Valdosta Daily Times

January 13, 2014

Today in History for Monday, Jan. 13, 2014


The Associated Press

-- — Highlight in History

On Jan. 13, 1864, American songwriter Stephen Foster, who’d written such classics as “Swanee River,” “Oh! Susanna,” “Camptown Races,” “My Old Kentucky Home” and “Beautiful Dreamer,” died in poverty in a New York hospital at age 37.



On this date

In 1733, James Oglethorpe and some 120 English colonists arrived at Charleston, S.C., while en route to settle in present-day Georgia.

In 1794, President George Washington approved a measure adding two stars and two stripes to the American flag, following the admission of Vermont and Kentucky to the Union. (The number of stripes was later reduced to the original 13.)

In 1898, Emile Zola’s famous defense of Capt. Alfred Dreyfus, “J’accuse,”  was published in Paris.

In 1941, a new law went into effect granting Puerto Ricans U.S. birthright citizenship. Novelist and poet James Joyce died in Zurich, Switzerland, less than a month before his 59th birthday.

In 1945, during World War II, Soviet forces began a huge, successful offensive against the Germans in Eastern Europe.

In 1962, comedian Ernie Kovacs died in a car crash in west Los Angeles 10 days before his 43rd birthday.

In 1964, Roman Catholic Bishop Karol Wojtyla (the future Pope John Paul II) was appointed Archbishop of Krakow, Poland, by Pope Paul VI.

In 1966, Robert C. Weaver was named Secretary of Housing and Urban Development by President Lyndon B. Johnson; Weaver became the first black Cabinet member.

In 1978, former Vice President Hubert H. Humphrey died in Waverly, Minn., at age 66.

In 1982, an Air Florida 737 crashed into Washington, D.C.’s 14th Street Bridge and fell into the Potomac River after taking off during a snowstorm, killing a total of 78 people; four passengers and a flight attendant survived.

In 1990, L. Douglas Wilder of Virginia became the nation’s first elected black governor as he took the oath of office in Richmond.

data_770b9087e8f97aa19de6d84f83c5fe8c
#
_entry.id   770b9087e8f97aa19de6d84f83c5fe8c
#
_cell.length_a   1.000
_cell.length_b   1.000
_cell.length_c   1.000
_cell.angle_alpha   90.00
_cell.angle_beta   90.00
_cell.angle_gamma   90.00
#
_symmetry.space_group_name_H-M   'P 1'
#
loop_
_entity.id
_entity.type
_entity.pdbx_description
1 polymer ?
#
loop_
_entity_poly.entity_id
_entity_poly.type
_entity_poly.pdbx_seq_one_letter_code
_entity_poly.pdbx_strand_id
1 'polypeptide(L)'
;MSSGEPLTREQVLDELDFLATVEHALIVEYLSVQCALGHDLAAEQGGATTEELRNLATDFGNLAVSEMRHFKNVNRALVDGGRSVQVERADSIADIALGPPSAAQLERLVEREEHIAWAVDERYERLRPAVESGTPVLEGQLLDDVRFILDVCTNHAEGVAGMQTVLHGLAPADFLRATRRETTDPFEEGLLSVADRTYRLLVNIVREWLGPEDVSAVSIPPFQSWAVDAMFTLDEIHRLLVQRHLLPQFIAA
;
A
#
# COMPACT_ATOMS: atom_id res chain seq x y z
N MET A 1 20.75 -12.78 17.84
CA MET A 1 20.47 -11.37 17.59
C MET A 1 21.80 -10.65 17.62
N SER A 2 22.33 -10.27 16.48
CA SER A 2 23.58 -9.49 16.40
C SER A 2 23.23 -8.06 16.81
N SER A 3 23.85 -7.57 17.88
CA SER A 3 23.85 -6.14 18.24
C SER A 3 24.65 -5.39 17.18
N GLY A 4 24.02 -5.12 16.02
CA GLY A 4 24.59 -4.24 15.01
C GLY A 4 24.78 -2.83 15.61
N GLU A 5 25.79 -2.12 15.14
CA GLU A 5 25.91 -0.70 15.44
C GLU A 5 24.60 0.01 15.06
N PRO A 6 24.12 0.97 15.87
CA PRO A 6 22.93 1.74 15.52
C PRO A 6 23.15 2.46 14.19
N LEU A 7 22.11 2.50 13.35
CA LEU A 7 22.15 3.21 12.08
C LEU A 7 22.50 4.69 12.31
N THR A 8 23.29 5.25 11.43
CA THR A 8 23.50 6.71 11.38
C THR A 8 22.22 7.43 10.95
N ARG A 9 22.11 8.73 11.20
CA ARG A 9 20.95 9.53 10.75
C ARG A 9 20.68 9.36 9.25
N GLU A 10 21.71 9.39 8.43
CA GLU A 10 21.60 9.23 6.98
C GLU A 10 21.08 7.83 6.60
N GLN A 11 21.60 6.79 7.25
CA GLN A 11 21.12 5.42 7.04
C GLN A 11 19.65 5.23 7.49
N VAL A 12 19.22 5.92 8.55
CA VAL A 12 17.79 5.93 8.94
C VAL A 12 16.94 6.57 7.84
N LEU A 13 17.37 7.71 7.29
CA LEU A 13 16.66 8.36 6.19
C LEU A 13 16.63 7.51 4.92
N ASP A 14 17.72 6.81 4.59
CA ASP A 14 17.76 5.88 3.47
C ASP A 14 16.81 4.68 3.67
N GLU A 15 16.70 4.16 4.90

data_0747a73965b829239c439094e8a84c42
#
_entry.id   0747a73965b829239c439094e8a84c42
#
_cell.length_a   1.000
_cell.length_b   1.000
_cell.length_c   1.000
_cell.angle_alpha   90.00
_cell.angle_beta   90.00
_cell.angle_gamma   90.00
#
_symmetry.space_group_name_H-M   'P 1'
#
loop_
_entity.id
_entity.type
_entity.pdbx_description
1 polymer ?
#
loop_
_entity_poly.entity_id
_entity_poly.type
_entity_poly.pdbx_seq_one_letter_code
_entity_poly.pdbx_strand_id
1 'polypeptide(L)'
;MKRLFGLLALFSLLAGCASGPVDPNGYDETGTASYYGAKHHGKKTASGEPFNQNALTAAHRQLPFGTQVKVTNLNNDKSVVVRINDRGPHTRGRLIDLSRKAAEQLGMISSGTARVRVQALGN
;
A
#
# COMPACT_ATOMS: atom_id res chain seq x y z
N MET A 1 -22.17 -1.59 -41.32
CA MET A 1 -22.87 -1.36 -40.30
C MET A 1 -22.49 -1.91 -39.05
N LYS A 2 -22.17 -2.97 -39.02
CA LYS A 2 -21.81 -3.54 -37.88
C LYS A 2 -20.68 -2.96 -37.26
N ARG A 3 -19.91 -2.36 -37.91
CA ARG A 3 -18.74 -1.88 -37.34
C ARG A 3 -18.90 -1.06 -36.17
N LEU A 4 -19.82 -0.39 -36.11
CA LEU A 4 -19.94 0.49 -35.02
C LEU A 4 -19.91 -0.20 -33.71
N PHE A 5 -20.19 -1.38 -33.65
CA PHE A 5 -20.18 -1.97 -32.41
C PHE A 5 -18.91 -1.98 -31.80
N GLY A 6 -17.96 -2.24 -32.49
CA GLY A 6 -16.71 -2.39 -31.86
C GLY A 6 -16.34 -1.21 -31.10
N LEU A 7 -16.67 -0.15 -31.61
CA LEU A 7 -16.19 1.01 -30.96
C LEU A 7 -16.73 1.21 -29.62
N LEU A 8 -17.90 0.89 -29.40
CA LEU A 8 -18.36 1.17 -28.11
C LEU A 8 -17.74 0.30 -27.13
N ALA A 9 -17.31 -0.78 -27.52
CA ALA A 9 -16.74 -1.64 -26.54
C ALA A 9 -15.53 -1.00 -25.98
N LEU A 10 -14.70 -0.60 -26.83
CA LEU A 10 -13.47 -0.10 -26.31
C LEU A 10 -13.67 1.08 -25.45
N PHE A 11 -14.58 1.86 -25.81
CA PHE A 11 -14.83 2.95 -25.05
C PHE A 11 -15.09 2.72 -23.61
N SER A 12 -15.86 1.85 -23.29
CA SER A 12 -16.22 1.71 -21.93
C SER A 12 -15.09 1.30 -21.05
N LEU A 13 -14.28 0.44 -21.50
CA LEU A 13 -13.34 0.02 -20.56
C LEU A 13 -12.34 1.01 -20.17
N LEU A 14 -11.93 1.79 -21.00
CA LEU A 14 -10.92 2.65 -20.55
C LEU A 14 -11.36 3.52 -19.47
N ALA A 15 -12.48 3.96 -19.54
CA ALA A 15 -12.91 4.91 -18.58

In 2012, the Italian luxury liner Costa Concordia ran aground off the Tuscan island of Giglio and flipped onto its side; 32 people were killed.



Ten years ago

Hostile fire brought down a U.S. Army Apache attack helicopter in Iraq, but the two crew members escaped injury. A domestic airliner crashed in Tashkent, Uzbekistan, killing all 37 people aboard. Harold Shipman, the British doctor blamed for killing more than 200 mostly elderly patients, was found hanged in his prison cell, an apparent suicide, a day before his 58th birthday.



Five years ago

President-elect Barack Obama’s nominee for secretary of state, Hillary Rodham Clinton, vowed during her Senate confirmation hearing to revitalize the mission of diplomacy in U.S. foreign policy. Obama’s choice to run the Treasury Department, Timothy Geithner, disclosed that he had failed to pay $34,000 in taxes from 2001 to 2004. U.S. Marshals apprehended Marcus Schrenker, 38, in North Florida days after the businessman and amateur daredevil pilot apparently tried to fake his own death in a plane crash.



One year ago

A Cairo appeals court overturned Hosni Mubarak’s life sentence and ordered a retrial of the former Egyptian president for failing to prevent the killing of hundreds of protesters during the 2011 uprising that toppled his regime.

(Mubarak was later ordered released.) “Argo” won best motion picture drama at the Golden Globes; “Les Miserables” won best picture musical or comedy.